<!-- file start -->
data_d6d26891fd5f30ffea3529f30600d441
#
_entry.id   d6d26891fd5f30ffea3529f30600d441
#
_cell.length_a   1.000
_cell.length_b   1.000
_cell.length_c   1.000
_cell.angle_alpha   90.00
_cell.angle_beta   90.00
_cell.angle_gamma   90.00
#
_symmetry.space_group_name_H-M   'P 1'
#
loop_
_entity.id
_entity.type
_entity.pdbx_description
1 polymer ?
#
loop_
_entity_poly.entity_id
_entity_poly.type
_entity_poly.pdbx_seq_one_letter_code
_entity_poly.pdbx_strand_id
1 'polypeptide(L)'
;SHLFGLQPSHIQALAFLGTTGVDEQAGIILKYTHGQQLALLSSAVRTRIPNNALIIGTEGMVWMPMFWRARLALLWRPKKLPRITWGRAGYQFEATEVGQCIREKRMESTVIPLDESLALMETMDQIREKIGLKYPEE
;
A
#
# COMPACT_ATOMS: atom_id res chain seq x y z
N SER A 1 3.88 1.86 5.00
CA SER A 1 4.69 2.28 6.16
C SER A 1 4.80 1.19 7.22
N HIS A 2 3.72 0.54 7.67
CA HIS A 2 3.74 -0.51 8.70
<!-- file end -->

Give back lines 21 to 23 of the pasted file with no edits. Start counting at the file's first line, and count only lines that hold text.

_entity_poly.entity_id
_entity_poly.type
_entity_poly.pdbx_seq_one_letter_code